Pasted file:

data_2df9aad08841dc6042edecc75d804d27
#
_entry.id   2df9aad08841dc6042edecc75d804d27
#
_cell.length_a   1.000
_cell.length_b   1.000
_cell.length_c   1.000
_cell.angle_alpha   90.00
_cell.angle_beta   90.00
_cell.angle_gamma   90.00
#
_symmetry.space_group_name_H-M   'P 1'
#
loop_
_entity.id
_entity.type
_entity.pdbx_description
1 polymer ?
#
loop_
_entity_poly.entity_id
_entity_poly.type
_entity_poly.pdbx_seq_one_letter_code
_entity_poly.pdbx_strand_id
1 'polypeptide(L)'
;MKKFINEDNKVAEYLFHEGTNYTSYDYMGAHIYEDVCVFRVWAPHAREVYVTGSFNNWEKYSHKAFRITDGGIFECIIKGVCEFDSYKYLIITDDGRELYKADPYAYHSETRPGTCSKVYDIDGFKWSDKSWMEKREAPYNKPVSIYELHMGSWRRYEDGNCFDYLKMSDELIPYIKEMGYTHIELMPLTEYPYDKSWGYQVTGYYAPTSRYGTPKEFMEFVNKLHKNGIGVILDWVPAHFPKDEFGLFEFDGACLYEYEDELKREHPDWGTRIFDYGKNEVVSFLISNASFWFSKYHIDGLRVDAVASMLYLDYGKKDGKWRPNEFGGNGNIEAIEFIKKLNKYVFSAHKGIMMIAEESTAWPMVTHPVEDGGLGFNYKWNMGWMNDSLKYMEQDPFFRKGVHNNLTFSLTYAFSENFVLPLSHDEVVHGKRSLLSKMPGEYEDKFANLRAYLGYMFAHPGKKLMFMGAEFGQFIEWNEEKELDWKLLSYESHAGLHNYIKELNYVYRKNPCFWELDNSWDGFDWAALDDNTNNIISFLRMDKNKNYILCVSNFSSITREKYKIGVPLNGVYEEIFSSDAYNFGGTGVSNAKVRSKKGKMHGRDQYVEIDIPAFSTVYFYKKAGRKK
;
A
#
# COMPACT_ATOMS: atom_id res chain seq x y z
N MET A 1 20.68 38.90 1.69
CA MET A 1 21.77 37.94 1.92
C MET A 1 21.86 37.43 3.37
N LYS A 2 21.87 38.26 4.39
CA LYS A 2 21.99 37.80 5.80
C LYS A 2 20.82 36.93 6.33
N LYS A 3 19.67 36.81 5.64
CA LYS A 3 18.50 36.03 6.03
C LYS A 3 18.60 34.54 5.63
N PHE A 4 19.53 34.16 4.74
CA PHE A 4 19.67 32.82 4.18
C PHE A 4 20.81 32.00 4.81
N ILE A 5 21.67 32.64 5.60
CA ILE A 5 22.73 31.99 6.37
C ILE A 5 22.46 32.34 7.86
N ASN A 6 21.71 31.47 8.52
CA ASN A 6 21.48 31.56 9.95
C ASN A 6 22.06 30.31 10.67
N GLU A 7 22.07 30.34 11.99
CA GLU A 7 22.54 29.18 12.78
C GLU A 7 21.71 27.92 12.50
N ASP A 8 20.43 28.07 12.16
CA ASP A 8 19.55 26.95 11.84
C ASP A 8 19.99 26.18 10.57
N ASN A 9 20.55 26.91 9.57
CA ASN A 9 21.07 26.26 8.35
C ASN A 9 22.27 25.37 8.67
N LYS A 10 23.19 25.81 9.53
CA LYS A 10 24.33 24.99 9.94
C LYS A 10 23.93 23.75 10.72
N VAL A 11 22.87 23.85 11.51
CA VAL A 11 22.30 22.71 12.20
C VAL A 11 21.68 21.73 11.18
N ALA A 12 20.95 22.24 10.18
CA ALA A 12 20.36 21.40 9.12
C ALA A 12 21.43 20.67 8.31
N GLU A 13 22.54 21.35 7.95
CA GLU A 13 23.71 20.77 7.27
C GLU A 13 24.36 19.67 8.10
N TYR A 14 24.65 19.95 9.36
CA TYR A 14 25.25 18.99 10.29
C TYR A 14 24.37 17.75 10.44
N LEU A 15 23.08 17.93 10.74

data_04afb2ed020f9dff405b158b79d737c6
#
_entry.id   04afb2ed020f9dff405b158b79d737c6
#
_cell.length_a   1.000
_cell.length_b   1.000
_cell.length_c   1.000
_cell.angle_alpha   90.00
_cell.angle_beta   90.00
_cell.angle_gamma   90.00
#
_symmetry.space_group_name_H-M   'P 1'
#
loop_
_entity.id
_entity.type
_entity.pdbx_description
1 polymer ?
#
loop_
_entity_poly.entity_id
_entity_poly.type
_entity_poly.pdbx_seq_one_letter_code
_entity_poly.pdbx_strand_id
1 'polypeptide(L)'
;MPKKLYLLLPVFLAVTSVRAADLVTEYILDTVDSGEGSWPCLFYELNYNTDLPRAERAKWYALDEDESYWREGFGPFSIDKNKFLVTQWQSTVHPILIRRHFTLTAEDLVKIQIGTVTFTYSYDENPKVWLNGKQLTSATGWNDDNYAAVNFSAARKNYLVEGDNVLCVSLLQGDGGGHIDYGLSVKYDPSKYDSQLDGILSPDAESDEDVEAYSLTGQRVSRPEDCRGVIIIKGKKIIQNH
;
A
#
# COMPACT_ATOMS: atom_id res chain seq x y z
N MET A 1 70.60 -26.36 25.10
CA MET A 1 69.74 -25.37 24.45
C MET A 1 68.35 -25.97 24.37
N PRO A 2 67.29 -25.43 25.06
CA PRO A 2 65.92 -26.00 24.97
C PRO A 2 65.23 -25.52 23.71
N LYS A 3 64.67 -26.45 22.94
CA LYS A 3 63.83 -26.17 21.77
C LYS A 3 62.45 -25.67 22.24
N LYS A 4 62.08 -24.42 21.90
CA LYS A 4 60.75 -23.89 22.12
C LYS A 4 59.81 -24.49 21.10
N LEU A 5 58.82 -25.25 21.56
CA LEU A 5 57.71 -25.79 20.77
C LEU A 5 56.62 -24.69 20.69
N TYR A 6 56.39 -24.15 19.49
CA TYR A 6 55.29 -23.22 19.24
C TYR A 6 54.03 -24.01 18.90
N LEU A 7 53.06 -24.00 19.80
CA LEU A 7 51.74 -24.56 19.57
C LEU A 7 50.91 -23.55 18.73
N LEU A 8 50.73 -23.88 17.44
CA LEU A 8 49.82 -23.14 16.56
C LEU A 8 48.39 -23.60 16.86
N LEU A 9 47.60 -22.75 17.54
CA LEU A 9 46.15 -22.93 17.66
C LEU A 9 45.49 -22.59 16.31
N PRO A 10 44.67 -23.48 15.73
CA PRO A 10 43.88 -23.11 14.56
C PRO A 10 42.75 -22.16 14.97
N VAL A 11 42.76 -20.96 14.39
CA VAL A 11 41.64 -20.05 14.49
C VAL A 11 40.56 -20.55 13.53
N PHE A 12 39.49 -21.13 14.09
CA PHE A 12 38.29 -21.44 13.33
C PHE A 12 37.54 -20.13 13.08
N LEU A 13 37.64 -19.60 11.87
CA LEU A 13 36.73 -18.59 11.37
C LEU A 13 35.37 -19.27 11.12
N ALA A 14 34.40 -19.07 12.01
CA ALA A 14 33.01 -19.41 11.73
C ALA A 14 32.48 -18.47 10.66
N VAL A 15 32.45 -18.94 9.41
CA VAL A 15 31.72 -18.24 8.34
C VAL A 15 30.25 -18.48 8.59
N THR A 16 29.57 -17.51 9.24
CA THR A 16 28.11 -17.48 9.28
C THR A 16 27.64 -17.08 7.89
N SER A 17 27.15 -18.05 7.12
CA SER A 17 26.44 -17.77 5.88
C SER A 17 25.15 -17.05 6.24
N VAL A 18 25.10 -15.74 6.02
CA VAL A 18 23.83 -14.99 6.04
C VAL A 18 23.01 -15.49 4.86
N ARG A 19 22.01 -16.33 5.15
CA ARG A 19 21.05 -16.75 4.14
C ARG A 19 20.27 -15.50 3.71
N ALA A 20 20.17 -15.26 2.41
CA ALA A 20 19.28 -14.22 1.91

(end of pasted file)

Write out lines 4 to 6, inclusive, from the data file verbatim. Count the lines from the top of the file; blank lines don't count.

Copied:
#
_cell.length_a   1.000
_cell.length_b   1.000